Title

A Different Look into Creativity: Bipolar Disorder and Schizophrenia

Presentation Type

Poster

Abstract

Creativity was assessed in two adult male psychiatric patients with two separate mental disorders, one with bipolar disorder and one with schizophrenia. Both men were of the same education level, Caucasian, and young adults. The current study was of a paired case study where the two men had previously been assessed with symptom rating scales: the Brief Psychiatric Rating Scale (BPRS) (Overall & Gorham, 1962) and Symptom Checklist 90 (SCL-90) (Derogatis, 1992). These assessments showcased the mens' different psychoses and their symptoms. They were then interviewed using the Yale Creativity Interview (Schuldberg, 1989) developed for this study. The interview assessed the mens' attitudes and personal examples of creativity. When both men’s data were compared, the man with schizophrenia spectrum disorder showed more evidence of creativity than the man with bipolar disorder. With these results, future research may be able to provide more insight on the matter of creativity among individuals with psychoses. Implications of this study could lead to more people with mental disorders, who are creative, to have the confidence to showcase their ideas and talents; possibly, giving them more opportunities to have jobs and happiness.

Category

Social Sciences

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Apr 17th, 11:00 AM Apr 17th, 12:00 PM

A Different Look into Creativity: Bipolar Disorder and Schizophrenia

South UC Ballroom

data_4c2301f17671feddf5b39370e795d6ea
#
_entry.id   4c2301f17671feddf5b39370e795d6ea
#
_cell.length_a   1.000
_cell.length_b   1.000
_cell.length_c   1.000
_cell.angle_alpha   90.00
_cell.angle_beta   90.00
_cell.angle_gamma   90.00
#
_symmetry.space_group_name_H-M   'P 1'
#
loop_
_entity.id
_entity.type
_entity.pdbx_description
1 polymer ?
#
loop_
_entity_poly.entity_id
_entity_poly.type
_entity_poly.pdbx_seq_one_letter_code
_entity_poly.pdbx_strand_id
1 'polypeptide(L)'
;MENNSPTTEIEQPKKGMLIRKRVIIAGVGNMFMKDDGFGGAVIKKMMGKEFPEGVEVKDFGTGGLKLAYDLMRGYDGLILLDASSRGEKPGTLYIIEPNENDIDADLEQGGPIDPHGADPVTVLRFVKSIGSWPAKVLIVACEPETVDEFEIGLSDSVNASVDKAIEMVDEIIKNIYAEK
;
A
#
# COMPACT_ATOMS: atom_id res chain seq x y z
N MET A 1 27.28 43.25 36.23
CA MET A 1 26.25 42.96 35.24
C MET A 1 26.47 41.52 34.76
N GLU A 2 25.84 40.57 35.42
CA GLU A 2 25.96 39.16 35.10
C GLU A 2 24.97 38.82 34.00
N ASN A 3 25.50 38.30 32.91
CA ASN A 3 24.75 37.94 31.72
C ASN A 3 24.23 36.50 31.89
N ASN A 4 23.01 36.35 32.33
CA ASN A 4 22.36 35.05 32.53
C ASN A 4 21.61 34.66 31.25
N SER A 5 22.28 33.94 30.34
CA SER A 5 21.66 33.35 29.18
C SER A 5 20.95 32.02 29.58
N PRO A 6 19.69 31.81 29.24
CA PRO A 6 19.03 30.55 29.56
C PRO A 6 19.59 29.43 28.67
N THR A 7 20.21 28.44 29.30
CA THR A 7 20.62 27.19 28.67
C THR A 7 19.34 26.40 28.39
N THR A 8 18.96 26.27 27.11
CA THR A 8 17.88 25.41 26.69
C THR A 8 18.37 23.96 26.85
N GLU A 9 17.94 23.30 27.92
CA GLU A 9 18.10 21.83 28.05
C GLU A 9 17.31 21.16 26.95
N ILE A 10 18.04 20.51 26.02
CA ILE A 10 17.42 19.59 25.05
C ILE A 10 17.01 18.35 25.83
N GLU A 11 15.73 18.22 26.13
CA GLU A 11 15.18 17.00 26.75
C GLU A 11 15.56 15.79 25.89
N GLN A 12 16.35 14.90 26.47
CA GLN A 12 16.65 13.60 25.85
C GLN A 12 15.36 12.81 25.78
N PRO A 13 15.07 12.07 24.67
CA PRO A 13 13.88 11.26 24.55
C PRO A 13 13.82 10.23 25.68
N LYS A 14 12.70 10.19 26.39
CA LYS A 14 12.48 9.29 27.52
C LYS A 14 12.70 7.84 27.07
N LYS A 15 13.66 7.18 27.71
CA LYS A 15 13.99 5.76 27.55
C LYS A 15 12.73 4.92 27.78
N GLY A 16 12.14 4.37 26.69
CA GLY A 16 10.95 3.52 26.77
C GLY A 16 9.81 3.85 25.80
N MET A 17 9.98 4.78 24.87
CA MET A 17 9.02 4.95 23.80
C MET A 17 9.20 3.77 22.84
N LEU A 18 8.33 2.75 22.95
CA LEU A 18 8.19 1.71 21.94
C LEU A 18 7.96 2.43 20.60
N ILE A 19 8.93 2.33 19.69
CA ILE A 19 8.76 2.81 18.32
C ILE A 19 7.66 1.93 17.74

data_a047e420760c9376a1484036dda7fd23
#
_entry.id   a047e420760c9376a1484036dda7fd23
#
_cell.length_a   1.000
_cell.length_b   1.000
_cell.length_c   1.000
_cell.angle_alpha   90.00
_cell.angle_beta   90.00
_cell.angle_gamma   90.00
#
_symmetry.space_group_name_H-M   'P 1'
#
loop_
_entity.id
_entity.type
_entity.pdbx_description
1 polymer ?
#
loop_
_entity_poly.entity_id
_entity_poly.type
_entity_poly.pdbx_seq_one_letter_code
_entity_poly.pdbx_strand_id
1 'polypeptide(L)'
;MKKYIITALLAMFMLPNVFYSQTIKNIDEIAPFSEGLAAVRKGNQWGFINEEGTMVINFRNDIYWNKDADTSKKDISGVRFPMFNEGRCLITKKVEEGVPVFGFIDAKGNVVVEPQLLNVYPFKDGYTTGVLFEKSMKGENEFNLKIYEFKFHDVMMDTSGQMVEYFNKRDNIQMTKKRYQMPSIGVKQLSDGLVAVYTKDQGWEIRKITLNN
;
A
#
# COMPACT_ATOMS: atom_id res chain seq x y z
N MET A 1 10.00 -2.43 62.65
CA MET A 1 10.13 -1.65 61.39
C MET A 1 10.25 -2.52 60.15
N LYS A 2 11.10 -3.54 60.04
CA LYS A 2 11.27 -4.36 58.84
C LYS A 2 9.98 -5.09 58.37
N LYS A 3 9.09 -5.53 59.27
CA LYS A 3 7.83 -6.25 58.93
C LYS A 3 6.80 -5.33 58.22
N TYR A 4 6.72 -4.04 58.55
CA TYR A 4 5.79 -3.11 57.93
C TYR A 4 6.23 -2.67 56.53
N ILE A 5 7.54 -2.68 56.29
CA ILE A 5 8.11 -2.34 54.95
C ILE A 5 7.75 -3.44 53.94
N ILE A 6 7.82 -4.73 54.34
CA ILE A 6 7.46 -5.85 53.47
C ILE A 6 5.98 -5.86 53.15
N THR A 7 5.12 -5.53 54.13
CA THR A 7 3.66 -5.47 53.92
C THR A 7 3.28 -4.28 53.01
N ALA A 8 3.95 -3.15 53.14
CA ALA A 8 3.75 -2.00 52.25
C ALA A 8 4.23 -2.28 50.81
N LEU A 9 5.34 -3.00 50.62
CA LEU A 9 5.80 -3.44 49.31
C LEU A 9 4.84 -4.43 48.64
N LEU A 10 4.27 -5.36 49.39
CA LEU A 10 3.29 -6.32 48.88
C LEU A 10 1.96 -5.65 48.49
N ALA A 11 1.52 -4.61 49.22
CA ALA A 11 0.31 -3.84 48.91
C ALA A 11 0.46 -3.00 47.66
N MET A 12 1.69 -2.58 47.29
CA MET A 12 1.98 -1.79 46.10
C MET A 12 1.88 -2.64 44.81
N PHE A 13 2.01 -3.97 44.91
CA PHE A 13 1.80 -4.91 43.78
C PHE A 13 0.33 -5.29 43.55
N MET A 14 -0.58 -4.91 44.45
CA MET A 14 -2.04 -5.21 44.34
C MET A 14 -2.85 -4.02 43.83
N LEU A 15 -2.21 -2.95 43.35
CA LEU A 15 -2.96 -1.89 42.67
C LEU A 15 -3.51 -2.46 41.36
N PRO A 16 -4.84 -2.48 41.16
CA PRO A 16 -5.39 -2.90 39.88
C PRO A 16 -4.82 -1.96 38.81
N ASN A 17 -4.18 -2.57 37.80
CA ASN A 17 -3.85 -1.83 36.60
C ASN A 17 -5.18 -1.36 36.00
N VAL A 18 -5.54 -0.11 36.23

Creativity was assessed in two adult male psychiatric patients with two separate mental disorders, one with bipolar disorder and one with schizophrenia. Both men were of the same education level, Caucasian, and young adults. The current study was of a paired case study where the two men had previously been assessed with symptom rating scales: the Brief Psychiatric Rating Scale (BPRS) (Overall & Gorham, 1962) and Symptom Checklist 90 (SCL-90) (Derogatis, 1992). These assessments showcased the mens' different psychoses and their symptoms. They were then interviewed using the Yale Creativity Interview (Schuldberg, 1989) developed for this study. The interview assessed the mens' attitudes and personal examples of creativity. When both men’s data were compared, the man with schizophrenia spectrum disorder showed more evidence of creativity than the man with bipolar disorder. With these results, future research may be able to provide more insight on the matter of creativity among individuals with psychoses. Implications of this study could lead to more people with mental disorders, who are creative, to have the confidence to showcase their ideas and talents; possibly, giving them more opportunities to have jobs and happiness.